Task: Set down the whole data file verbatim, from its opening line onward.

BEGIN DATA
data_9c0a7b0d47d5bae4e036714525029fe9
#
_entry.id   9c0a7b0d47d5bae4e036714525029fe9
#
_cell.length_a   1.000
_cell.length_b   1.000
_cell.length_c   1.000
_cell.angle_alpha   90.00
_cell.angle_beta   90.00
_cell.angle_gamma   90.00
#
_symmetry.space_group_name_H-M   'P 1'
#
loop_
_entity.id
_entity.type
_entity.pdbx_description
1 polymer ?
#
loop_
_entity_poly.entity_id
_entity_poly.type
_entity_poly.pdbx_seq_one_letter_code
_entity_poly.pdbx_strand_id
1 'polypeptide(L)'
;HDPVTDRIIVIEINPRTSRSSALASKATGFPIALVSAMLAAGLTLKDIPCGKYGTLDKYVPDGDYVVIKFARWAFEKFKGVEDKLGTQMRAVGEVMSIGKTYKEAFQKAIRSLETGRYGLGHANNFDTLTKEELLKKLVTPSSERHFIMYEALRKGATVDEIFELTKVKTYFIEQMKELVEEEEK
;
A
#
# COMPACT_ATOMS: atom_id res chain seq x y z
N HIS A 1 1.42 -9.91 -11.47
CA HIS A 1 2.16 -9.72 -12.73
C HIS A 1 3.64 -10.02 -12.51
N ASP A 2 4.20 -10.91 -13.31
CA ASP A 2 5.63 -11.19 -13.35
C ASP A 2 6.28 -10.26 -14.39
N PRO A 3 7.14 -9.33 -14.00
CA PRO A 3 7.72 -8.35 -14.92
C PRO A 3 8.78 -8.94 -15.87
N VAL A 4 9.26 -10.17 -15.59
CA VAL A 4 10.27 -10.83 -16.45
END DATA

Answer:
data_9c0a7b0d47d5bae4e036714525029fe9
#
_entry.id   9c0a7b0d47d5bae4e036714525029fe9
#
_cell.length_a   1.000
_cell.length_b   1.000
_cell.length_c   1.000
_cell.angle_alpha   90.00
_cell.angle_beta   90.00
_cell.angle_gamma   90.00
#
_symmetry.space_group_name_H-M   'P 1'
#
loop_
_entity.id
_entity.type
_entity.pdbx_description
1 polymer ?
#
loop_
_entity_poly.entity_id
_entity_poly.type
_entity_poly.pdbx_seq_one_letter_code
_entity_poly.pdbx_strand_id
1 'polypeptide(L)'
;HDPVTDRIIVIEINPRTSRSSALASKATGFPIALVSAMLAAGLTLKDIPCGKYGTLDKYVPDGDYVVIKFARWAFEKFKGVEDKLGTQMRAVGEVMSIGKTYKEAFQKAIRSLETGRYGLGHANNFDTLTKEELLKKLVTPSSERHFIMYEALRKGATVDEIFELTKVKTYFIEQMKELVEEEEK
;
A
#
# COMPACT_ATOMS: atom_id res chain seq x y z
N HIS A 1 1.42 -9.91 -11.47
CA HIS A 1 2.16 -9.72 -12.73
C HIS A 1 3.64 -10.02 -12.51
N ASP A 2 4.20 -10.91 -13.31
CA ASP A 2 5.63 -11.19 -13.35
C ASP A 2 6.28 -10.26 -14.39
N PRO A 3 7.14 -9.33 -14.00
CA PRO A 3 7.72 -8.35 -14.92
C PRO A 3 8.78 -8.94 -15.87
N VAL A 4 9.26 -10.17 -15.59
CA VAL A 4 10.27 -10.83 -16.45